24 Julius Caesar “Conquers” Britons
55 B.C. Julius Caesar claimed victory Named it Britannia Went back to Rome No real Roman presence for next 100 years. Caesar’s battle records 1st historic record of England

25 Roman Emperor Claudius
Invaded “Britannia” in 43 A.D. Set up camps across the entire area Roman rule lasted 300 years Prosperous time for the island

26 Roman Contributions to Britain
Roads Well-paved Highway system connecting much of the island

27 More Roman Contributions:
Architecture Meeting halls Law courts Temples Amphitheaters Public baths

28 Romans Leave in 407 A.D. Roman troops recalled to Rome Rome was under attack from other European tribes Left Britannia vulnerable for attack

29 Anglo-Saxon Invasion Comprised of 3 groups Angles Saxons Jutes
Conquered Brittany Ca. 441 A.D.


31 Anglo-Saxon Life By 600 A.D. Britannia became “Angleland” and later England Anglo-Saxons were excellent seafarers and agricultural people Women had very defined domestic roles

32 Anglo-Saxon Life Old English is the common language Tribal wars common Pagan religion Organized tribal hierarchy

33 Anglo-Saxon Pagan Beliefs
Wyrd (fate) determined their destiny To attain immortality you must be Remembered after death for what you did on Earth Scop can help you attain immortality

34 Christian vs. Pagan Beliefs
God Determines Destiny Immortality through salvation Worship 1 God Wyrd (fate) determines destiny Immortality= remembrance Worship many gods

35 Christian vs. Pagan Beliefs
Beowulf was originally told by a Pagan scop, but first written down by a Christain scribe, probably a priest. It ends up being a blending of both Pagan and Christian beliefs.

36 Anglo-Saxon Gods 3 Days of our week are named for Anglo-Saxon Pagan gods Tuesday = Tiu Wednesday = Woden Friday = Fria

37 Conversion to Christianity
597 A.D. St. Augustine of Canterbury arrives in Kent Converted King Ethelbert Strategy: convert Anglo-Saxon kings who would then convert people By 650 A.D. most of England is Christian

38 Christianity’s Importance
Advanced literacy—how? why? Influenced literature—how? why?

39 Anglo-Saxon Tribal Hierarchy
King Lord a.k.a. “loaf ward” (guardian of the bread) Earl--ruling warlords w/sworn allegiance to king Freeman—Earl gave churl freedom & enough land for churl’s family

40 Anglo-Saxon Tribal Hierarchy (cont.)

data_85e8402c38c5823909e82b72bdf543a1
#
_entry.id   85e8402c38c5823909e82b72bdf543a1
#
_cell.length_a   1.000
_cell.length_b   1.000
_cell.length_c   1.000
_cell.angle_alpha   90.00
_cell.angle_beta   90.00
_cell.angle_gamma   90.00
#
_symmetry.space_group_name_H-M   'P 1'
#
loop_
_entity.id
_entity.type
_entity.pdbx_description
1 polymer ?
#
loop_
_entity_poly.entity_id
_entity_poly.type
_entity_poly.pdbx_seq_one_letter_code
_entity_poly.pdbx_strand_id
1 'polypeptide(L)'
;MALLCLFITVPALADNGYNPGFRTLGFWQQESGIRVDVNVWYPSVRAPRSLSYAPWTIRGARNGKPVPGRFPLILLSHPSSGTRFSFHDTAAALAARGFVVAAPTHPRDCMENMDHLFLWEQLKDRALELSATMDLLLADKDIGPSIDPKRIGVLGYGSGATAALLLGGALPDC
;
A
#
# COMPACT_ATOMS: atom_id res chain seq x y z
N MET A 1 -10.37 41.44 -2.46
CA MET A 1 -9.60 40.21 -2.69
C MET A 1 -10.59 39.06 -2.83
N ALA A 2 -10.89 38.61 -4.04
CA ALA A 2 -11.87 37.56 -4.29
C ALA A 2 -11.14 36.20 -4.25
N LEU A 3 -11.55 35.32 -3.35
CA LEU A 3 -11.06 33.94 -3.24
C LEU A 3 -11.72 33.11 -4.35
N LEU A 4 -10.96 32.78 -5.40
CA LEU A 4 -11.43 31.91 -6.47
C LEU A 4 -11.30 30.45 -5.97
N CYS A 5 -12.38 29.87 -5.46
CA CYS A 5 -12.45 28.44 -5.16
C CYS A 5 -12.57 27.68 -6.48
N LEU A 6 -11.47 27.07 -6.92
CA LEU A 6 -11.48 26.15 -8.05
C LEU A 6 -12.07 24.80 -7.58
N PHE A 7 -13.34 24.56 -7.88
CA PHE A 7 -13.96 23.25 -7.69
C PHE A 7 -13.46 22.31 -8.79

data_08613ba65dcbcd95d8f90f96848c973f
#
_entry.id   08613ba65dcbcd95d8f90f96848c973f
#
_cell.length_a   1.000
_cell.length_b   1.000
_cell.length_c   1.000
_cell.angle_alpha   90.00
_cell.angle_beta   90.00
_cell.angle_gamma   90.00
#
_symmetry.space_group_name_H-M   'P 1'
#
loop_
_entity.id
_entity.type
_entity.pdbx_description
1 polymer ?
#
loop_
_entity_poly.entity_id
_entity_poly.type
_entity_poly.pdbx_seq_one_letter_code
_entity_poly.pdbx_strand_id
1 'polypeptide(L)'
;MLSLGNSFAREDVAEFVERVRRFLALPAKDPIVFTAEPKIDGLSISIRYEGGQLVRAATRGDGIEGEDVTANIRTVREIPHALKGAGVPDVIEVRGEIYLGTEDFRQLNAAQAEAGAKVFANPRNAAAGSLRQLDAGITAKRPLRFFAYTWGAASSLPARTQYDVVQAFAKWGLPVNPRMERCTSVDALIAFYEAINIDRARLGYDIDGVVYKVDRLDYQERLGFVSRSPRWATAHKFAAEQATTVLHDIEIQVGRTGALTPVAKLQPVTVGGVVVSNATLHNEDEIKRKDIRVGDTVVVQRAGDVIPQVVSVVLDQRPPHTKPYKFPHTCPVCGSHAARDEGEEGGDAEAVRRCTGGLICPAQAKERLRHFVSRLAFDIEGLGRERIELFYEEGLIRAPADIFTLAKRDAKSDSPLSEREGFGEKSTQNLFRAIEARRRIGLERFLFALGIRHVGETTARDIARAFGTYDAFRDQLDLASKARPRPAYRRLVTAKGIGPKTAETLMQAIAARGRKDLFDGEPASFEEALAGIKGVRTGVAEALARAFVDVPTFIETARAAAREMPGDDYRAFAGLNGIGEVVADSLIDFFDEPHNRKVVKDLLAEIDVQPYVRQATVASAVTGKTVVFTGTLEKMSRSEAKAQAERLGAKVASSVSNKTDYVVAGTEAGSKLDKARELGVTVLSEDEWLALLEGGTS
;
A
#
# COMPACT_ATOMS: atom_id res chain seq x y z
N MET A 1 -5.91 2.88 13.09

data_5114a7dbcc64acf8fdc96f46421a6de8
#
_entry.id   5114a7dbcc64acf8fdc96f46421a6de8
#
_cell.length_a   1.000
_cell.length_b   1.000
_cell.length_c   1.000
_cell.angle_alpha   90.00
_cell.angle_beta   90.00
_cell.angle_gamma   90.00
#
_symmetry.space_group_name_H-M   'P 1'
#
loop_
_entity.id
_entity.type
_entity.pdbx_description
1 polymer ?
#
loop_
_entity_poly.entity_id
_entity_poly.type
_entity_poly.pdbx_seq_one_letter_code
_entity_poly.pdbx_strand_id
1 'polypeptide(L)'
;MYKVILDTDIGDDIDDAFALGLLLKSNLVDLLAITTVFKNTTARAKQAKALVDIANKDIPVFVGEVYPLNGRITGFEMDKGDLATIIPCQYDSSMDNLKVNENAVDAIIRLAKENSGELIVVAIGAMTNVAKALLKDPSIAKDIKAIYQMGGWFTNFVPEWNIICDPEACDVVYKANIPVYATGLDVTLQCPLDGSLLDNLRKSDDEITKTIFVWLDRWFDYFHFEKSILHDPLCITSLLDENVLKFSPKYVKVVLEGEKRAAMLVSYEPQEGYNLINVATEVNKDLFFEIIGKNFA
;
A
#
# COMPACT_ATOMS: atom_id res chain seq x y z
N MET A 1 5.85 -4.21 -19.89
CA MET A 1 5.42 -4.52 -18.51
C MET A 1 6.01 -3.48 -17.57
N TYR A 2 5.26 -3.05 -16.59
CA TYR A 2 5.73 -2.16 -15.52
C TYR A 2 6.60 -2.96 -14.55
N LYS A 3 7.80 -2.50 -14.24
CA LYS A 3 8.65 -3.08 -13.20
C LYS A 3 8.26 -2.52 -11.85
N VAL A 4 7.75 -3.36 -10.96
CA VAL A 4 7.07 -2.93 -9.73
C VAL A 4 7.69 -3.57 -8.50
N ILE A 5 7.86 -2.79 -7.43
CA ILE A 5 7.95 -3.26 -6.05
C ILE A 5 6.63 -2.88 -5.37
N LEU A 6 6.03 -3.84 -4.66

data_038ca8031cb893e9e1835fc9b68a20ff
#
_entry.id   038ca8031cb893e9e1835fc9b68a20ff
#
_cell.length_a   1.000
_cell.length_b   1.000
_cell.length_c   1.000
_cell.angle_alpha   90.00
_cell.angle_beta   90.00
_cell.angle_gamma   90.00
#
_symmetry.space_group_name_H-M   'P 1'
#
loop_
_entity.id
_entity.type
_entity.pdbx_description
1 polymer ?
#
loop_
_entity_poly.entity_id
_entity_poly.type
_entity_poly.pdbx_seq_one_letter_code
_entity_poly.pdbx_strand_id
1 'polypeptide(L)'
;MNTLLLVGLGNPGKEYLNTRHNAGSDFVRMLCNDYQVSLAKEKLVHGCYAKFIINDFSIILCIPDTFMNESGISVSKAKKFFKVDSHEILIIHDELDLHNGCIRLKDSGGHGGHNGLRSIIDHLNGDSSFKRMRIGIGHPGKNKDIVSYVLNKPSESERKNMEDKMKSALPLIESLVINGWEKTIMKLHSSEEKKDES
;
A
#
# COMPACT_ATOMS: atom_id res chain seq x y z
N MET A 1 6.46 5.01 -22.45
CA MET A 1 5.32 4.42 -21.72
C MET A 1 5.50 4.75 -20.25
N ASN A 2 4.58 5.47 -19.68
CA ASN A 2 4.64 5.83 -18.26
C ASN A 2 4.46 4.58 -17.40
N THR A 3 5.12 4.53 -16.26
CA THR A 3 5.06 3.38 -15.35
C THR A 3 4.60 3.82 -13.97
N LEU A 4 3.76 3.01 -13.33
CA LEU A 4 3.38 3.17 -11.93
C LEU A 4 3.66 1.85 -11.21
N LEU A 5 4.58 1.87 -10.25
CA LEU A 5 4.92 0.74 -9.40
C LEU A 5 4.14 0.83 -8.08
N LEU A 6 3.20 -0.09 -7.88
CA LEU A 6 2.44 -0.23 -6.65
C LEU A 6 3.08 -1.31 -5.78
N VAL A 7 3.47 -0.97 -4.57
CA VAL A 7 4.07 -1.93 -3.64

Churl (serf)- servants who work the land in exchange for military protection, food, shelter. Cannot be a warrior. Thrall (slaves)—military prisoners or undesirable

41 See Princess Bride Clip
You killed my father; prepare to die!

42 Wergild Was the Way of Life
Word means “man price” Heroic code to avenge wrong you or your kin suffered at the hands of enemy. Avenge in 2 ways Enemy pays you gold or land You kill enemy or whatever vengeance you deem necessary

43 Comitatus: the Warrior’s Code
Comitatus—Latin term for the mutual loyalty between a king and his knights Warriors pledged to protect and defend their lord at any cost, even their very lives. The chief fought for victory, the followers fought for the chief.

44 Comitatus: the Warrior’s Code
On battlefield, disgrace for chief to be surpassed by his followers Disgraceful for warrior if king dies and warrior doesn’t—meant a life of infamy and shame

45 Is Comitatus still alive today?
The Patriot clip Scene # 25

46 The Mead Hall Drink Mead Eat Sleep Planned War Entertain


48 Check out 13th Warrior

49 Anglo-Saxon Scop Poet performers Sing/chant for hours
Accompanied by harp Oral literature, not written

50 Why was the Scop such an important member of Anglo-Saxon society?

51 Characteristics of Anglo-Saxon Poetry
Alliteration—repetition of initial consonant sound Caesura—mid-line pause Rhyme or syllables not important Formal pattern of word stresses Kennings—poetic use of 2 nouns to name something

52 Characteristics of Anglo-Saxon Poetry
Alliteration—repetition of initial consonant sound Sally sells seashells by the seashore Round the rugged rock the ragged rascal ran

53 Characteristics of Anglo-Saxon Poetry
Caesura—mid-line pause all the graybeards whispered together all the gray beards, whispered together

54 Characteristics of Anglo-Saxon Poetry
Kennings—poetic use of 2 nouns to name something gray beards she-wolf heaven’s candle

55 End of Anglo-Saxon Era Anglo-Saxon society peeks in 8th Century
c.a. 793 A.D. Danish/Viking Invasions 1066 Battle of Hastings ended Anglo-Saxon England and Anglo-Norman England begins